Each smoker is going to cook differently, and outdoor elements, like wind and rain, will also present challenges. This is why it’s essential to know how your smoker cooks. Practice makes perfect.
How To Smoke Pork Spare Ribs
Spare ribs are probably one of the more manageable cuts of meat to smoke and require much less effort. If this is your first time working with BBQ, ribs are the way to go. While you can find hundreds of recipes online, here’s a basic guide to get started:
- Proper Meat: As many quality slabs of spare ribs as needed to feed your crowd
- Remove Membrane: Look under the ribs and remove the thin membrane. You can’t miss it.
- Season: Use a 1:2 mix of kosher salt to fresh cracked black pepper to season your meat.
- Control Your Fire: Start a fire in the smoker’s firebox and get the pit’s temp up to 275 degrees. Use wood to maintain this temperature throughout your cook. Use your pit’s vents for precise control. Place your ribs on the smoker.
- Spritz: Mix a cup of water with ½ a cup of apple cider vinegar. After the first 45 minutes, baste or spritz your ribs with this mixture and continue to do so every 30 to 45 minutes for the next 2.5 hours.
- Wrap: Once your ribs start to turn a deep brown, wrap them in foil after basting one last time. Cook for another one to two hours until tender. You can tell they are ready when the meat shrinks up and reveals the bone.
- Rest: Let the ribs rest for at least 15 minutes before serving.
Your finished Texas-style ribs should be smokey, tender, and flavorful. If you get these right, you’ll easily thrill your friends and family at your next backyard BBQ. They are best served with a sweet brown sugar-based sauce.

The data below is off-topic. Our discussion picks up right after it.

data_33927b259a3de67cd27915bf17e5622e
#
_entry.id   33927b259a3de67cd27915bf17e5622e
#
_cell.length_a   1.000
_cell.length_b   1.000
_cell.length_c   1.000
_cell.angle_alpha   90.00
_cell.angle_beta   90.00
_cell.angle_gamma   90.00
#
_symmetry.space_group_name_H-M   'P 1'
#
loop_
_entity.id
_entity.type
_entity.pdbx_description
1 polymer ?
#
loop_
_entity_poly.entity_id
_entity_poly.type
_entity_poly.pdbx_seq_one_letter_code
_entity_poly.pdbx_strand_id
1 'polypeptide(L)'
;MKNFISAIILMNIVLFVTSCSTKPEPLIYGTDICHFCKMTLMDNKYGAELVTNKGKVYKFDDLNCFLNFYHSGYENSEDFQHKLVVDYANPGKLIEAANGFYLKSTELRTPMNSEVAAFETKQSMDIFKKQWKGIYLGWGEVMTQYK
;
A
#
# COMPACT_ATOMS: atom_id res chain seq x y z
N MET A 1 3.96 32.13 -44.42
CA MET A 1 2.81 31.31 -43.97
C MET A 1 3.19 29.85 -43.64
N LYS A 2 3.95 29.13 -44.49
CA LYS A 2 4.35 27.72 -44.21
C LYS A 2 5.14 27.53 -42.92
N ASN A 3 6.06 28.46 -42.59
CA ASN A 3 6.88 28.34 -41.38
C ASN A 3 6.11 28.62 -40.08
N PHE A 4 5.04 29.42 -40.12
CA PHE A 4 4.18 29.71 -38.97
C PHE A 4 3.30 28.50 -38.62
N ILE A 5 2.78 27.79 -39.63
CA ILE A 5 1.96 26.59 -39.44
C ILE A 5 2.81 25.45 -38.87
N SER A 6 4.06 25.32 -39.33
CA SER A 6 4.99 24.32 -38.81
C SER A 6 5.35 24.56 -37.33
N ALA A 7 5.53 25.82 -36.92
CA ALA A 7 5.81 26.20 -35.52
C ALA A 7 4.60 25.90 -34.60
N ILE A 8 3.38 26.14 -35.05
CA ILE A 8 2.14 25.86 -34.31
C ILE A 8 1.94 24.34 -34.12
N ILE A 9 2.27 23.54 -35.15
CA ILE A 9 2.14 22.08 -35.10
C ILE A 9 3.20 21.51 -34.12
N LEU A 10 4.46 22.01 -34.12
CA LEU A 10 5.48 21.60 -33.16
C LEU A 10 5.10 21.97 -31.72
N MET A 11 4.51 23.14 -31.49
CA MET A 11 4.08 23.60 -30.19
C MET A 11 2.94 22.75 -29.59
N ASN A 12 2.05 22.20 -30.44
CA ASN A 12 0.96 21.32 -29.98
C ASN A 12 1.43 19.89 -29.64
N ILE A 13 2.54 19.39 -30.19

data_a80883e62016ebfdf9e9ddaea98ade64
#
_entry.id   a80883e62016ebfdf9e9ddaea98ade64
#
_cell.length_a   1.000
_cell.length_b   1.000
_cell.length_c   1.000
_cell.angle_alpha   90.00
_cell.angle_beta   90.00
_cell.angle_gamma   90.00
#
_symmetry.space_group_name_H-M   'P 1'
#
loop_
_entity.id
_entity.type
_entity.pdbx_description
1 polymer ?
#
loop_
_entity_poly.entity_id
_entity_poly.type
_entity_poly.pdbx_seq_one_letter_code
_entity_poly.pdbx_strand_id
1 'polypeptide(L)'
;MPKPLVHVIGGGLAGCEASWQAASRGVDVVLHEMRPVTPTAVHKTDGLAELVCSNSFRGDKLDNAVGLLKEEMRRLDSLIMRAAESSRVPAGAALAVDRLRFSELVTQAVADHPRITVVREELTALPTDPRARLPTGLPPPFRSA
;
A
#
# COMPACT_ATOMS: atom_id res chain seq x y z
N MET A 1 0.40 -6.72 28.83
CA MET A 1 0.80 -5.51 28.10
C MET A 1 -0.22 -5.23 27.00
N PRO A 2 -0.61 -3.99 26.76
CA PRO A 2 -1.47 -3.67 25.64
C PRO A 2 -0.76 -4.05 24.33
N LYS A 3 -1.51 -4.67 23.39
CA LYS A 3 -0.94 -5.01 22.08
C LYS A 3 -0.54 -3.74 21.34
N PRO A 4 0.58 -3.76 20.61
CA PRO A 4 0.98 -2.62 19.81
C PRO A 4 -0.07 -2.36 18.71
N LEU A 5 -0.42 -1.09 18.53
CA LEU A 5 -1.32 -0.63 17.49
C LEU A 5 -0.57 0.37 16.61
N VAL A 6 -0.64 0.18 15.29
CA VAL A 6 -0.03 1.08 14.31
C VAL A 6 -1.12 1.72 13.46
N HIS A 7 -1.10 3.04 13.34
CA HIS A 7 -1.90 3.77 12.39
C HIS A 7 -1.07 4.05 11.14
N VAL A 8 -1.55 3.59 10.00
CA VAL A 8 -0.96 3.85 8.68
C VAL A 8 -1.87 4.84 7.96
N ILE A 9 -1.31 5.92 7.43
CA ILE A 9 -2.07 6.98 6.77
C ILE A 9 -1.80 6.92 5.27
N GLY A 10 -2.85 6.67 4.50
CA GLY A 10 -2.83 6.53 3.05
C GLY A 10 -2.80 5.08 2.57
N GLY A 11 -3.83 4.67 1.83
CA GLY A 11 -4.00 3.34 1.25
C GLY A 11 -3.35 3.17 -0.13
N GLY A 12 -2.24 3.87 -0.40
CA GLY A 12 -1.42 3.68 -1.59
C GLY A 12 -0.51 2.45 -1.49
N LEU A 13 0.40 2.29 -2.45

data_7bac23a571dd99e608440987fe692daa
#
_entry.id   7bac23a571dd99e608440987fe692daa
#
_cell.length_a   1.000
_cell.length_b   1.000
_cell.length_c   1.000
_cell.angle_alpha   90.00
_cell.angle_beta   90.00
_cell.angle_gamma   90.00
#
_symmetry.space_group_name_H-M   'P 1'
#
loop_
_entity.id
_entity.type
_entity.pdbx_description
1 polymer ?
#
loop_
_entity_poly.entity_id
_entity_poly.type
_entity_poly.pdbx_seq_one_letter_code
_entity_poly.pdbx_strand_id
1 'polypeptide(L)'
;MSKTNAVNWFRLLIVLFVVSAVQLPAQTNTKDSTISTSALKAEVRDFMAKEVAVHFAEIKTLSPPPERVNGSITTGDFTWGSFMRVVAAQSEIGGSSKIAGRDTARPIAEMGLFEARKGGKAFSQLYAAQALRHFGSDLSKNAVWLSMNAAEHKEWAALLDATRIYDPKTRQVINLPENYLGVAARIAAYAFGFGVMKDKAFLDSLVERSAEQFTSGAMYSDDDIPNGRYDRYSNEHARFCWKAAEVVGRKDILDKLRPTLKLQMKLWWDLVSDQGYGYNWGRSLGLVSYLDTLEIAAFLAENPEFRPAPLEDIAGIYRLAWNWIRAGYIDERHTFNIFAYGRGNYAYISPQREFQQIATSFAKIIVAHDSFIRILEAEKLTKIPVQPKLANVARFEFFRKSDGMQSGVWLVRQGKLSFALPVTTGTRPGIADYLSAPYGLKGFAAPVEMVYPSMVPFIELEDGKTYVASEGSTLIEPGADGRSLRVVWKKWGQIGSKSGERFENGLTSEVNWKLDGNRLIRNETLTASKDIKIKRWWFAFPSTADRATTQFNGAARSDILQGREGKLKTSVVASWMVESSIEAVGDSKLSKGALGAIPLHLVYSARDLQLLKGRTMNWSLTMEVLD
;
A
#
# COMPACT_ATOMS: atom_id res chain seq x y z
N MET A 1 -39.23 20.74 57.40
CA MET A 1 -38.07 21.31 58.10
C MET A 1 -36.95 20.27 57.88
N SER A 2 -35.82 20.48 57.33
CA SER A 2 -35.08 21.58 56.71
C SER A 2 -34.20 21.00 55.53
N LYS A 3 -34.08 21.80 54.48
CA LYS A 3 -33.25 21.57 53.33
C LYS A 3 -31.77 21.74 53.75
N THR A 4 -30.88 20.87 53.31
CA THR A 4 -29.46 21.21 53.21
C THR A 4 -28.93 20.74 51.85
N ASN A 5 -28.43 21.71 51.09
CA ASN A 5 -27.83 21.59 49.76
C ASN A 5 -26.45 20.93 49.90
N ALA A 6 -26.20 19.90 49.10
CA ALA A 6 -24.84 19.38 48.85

How To Smoke Sausage
Sausage is an easy crowd-pleaser. First, you’ll want to grab some traditional German sausage or one of your favorite local sausages. Then, get your smoker up to around 225 - 240 degrees and smoke them for about 2-3 hours until they reach an internal temperature of around 165 degrees. Lastly, you can slice them up or serve them whole, whatever you prefer.
How to Serve Texas BBQ
Ideally, you would want to serve your BBQ with pickles, sliced onion, and sliced white bread. The sauce is optional, and you’ll often hear people say it ruins the experience; however, it’s a touchy subject and can often actually complement the meat.
When enjoying Texas BBQ, another thing that comes to mind is protecting your eyes from the blazing high noon sun. Being that BBQ forces you to spend upwards of 15 hours outdoors, you’ll definitely want to safeguard your vision from damaging UV rays with a pair of sunglasses.